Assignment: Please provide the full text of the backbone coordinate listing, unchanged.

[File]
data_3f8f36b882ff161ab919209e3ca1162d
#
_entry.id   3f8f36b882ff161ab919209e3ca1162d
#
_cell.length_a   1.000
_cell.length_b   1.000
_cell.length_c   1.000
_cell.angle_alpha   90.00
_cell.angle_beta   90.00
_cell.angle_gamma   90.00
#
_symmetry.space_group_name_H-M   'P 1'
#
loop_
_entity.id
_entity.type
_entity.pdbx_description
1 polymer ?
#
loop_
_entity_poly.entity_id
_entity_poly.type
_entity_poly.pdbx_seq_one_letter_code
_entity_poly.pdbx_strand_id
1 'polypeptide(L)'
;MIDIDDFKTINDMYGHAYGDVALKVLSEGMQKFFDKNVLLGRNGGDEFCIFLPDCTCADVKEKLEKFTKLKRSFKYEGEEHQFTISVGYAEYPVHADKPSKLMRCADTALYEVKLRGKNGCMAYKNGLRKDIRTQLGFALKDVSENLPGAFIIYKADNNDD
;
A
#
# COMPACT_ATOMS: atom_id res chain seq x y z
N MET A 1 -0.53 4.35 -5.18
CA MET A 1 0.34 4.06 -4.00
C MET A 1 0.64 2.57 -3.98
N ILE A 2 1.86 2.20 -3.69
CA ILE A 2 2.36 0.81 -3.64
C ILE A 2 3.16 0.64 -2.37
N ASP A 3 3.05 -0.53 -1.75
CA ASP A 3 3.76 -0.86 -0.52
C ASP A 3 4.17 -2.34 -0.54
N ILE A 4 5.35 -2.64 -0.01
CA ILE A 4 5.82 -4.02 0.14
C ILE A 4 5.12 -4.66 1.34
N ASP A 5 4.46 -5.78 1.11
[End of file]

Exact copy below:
data_3f8f36b882ff161ab919209e3ca1162d
#
_entry.id   3f8f36b882ff161ab919209e3ca1162d
#
_cell.length_a   1.000
_cell.length_b   1.000
_cell.length_c   1.000
_cell.angle_alpha   90.00
_cell.angle_beta   90.00
_cell.angle_gamma   90.00
#
_symmetry.space_group_name_H-M   'P 1'
#
loop_
_entity.id
_entity.type
_entity.pdbx_description
1 polymer ?
#
loop_
_entity_poly.entity_id
_entity_poly.type
_entity_poly.pdbx_seq_one_letter_code
_entity_poly.pdbx_strand_id
1 'polypeptide(L)'
;MIDIDDFKTINDMYGHAYGDVALKVLSEGMQKFFDKNVLLGRNGGDEFCIFLPDCTCADVKEKLEKFTKLKRSFKYEGEEHQFTISVGYAEYPVHADKPSKLMRCADTALYEVKLRGKNGCMAYKNGLRKDIRTQLGFALKDVSENLPGAFIIYKADNNDD
;
A
#
# COMPACT_ATOMS: atom_id res chain seq x y z
N MET A 1 -0.53 4.35 -5.18
CA MET A 1 0.34 4.06 -4.00
C MET A 1 0.64 2.57 -3.98
N ILE A 2 1.86 2.20 -3.69
CA ILE A 2 2.36 0.81 -3.64
C ILE A 2 3.16 0.64 -2.37
N ASP A 3 3.05 -0.53 -1.75
CA ASP A 3 3.76 -0.86 -0.52
C ASP A 3 4.17 -2.34 -0.54
N ILE A 4 5.35 -2.64 -0.01
CA ILE A 4 5.82 -4.02 0.14
C ILE A 4 5.12 -4.66 1.34
N ASP A 5 4.46 -5.78 1.11